First Impressions: Celeste, Beacon and More

If you didn’t get a hold of that $5 bundle from last week that included well over 1000 games, you missed out for sure. Among them were gems like Arcade Spirits, which I’ve reviewed for the Switch previously, and other games I’ve heard great things about including Celeste. It even included some tabletop game systems and game development assets to help you get started with making games. To say that it was a steal is an understatement that would make even Humble Bundle jealous.

In an effort to actually play these games and not let them sit like the hundred or so games in my Steam library that have gone underplayed, I decided to crack out some mini-reviews with a “first impressions” format. I didn’t dedicate much time to the 5 games I selected for today’s article, and I’ll be going over key aspects and quickly saying whether or not I think they’re worth the usual price. For the record, most indie devs are worth supporting on If you haven’t seen the site and its offerings recently you’re still probably going to miss out on a ton of good stuff.


The first game we’re talking about today deserves its high acclaim and praise in my opinion. It was created originally in a Game Jam before being expanded upon into a full release. This platforming adventure with a touching story about fighting inner demons as you climb a difficult, treacherous mountain full of strange mysteries was made by two people. The art assets like those you can see on the Instagram account mentioned in-game and in the chapter end screens are charming, sourced from MiniBoss, a studio in Brazil.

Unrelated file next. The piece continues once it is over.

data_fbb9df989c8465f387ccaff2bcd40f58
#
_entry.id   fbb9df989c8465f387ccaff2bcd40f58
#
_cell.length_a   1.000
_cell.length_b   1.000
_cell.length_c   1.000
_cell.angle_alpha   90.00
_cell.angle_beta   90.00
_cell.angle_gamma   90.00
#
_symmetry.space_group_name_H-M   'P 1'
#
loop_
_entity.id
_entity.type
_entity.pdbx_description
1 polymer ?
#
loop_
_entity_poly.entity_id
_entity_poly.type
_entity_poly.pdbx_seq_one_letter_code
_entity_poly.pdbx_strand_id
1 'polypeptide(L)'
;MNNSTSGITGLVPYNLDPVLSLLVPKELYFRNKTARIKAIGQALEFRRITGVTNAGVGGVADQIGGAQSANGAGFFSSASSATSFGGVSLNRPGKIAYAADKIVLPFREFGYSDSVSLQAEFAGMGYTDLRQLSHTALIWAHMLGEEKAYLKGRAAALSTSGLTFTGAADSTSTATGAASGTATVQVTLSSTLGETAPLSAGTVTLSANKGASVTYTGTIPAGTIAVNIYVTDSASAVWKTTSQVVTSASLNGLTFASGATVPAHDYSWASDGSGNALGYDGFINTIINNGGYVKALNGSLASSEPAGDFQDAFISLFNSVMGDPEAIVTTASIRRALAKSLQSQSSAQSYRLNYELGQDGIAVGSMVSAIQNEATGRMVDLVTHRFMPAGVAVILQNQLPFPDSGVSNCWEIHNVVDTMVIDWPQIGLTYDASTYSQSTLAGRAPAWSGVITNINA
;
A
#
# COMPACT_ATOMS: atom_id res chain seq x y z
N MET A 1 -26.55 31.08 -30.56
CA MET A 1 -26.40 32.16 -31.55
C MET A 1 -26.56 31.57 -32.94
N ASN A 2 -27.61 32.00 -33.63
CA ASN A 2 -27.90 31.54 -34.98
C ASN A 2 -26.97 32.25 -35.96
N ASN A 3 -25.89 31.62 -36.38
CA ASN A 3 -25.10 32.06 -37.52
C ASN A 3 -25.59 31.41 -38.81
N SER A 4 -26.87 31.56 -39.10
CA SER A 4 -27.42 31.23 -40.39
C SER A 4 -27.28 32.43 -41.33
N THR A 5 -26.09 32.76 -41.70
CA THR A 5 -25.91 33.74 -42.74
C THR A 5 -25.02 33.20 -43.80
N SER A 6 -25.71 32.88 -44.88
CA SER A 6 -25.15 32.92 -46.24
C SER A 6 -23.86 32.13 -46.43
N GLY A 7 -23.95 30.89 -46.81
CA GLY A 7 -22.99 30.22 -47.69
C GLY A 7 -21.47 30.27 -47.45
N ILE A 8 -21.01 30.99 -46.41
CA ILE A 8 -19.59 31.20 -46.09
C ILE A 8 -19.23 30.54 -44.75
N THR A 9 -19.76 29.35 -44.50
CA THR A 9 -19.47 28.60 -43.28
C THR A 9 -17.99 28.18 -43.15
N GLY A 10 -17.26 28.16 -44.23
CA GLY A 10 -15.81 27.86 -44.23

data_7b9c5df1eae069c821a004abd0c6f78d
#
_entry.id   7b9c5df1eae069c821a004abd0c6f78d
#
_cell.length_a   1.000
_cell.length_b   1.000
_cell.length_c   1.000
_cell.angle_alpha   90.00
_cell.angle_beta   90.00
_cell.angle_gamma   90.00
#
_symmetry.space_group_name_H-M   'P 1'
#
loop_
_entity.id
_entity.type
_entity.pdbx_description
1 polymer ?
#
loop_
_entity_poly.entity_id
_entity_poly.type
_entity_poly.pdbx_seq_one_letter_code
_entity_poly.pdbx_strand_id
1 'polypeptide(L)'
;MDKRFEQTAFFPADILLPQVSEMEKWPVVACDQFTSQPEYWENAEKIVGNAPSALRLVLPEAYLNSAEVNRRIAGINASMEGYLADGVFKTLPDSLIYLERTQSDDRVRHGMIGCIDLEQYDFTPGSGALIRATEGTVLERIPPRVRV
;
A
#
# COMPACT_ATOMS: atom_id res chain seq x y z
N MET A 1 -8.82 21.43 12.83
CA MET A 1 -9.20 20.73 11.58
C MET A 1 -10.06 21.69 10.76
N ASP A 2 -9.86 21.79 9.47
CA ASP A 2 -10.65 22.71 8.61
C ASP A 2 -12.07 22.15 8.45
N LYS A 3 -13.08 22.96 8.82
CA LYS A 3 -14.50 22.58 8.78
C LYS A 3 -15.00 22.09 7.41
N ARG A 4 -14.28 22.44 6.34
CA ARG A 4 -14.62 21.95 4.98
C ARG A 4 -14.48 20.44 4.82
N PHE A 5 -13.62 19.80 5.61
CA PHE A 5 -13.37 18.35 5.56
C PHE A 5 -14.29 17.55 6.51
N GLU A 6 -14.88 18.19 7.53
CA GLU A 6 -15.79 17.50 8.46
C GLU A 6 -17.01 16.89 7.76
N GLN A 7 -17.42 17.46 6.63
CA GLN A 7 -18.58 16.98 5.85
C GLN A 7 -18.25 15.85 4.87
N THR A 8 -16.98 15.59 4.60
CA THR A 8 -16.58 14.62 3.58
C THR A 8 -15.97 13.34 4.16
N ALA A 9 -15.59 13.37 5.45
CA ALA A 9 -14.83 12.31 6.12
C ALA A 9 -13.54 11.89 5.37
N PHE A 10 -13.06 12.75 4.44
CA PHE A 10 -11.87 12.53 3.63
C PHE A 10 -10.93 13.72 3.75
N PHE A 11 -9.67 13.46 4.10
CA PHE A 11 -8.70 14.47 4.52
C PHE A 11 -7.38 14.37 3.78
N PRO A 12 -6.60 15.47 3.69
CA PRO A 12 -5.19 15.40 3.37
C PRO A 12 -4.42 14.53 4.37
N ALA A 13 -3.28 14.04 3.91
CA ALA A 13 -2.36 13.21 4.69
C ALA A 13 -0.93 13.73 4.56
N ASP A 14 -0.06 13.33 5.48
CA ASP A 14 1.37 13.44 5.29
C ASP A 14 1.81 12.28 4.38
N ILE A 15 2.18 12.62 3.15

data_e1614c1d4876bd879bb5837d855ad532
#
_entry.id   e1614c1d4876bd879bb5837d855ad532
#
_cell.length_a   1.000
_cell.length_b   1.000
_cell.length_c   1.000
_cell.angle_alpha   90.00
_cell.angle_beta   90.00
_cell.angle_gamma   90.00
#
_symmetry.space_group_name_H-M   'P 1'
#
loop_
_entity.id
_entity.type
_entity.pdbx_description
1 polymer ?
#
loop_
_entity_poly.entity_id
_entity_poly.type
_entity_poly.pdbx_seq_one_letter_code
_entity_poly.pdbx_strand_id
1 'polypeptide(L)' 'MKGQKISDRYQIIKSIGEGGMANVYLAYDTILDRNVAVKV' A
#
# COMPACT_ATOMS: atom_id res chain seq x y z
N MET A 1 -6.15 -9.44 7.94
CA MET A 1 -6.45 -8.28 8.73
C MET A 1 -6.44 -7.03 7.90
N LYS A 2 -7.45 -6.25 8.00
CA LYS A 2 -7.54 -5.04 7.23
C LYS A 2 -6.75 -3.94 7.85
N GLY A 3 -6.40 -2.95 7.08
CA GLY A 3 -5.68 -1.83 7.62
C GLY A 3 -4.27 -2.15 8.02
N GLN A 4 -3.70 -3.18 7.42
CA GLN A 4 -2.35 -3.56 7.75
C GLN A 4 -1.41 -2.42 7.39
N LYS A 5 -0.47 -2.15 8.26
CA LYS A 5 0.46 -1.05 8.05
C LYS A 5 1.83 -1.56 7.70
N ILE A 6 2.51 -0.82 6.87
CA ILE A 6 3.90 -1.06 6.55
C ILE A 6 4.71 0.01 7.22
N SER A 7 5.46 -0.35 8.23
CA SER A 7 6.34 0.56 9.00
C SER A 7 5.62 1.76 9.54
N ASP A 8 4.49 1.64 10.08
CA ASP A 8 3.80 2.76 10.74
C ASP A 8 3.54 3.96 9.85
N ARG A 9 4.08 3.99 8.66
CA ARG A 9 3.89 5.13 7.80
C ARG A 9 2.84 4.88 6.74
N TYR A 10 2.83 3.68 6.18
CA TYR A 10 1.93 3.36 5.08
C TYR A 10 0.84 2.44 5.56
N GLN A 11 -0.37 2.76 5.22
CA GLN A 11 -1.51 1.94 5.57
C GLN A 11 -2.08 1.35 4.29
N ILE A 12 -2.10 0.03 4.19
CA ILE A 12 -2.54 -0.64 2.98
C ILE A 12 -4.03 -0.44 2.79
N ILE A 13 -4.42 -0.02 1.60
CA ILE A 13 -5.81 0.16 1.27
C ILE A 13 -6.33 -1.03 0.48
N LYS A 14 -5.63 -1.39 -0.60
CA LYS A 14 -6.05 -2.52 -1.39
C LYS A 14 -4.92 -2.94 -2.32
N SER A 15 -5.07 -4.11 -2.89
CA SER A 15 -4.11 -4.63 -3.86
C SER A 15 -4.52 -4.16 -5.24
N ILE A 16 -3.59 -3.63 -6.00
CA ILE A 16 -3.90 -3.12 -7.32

The game is set in Canada, where the two devs Matt Thorson and Noel Berry hail from, and you play a girl with a default name of Madeline. You get nothing up front in terms of story, and the game benefits from that as you slowly see the struggles this girl has gone through unfold before you. The themes of fighting inner struggles really struck a chord in me, at one point a character telling Madeline things like, “Just go home.” or “You’re not cut out for this.”.

She has moments of dialogue like, “I’m done breaking promises to myself.” and “Just breath, you can do this.”

If you think that is touching or chilling, the atmosphere makes it that much more poignant.


Graphics – Fantastic! 8/10 easily for how charming it all is. They really make the pixel style work for them here.

Music/Sounds – Incredible! 10/10 for me. It changes and fades to fit the ambient mood of each screen as needed. If you’re being chased? You feel it. Hard side puzzle that has a rhythm aspect? You can jam through it while you’re trying to figure it out and make your fingers cooperate through the sequence.

Gameplay – Wonderful! 9/10. Anyone can put together a platformer and many people have after taking a crack at Super Mario Maker. But this? It has a really special style and flavor to it. Some complexity that doesn’t lack depth. Optional challenges in every chapter that tempt you to test yourself even more. B-Sides that offer new challenges when you unlock them. And even better? It doesn’t punish you for failure. It keeps you on the current screen or sequence you’re on. Even in frustration, you want to keep pushing. In this way, it really mimics real-life internal struggles: it’s difficult and frustrating, but you want to see the next plateau.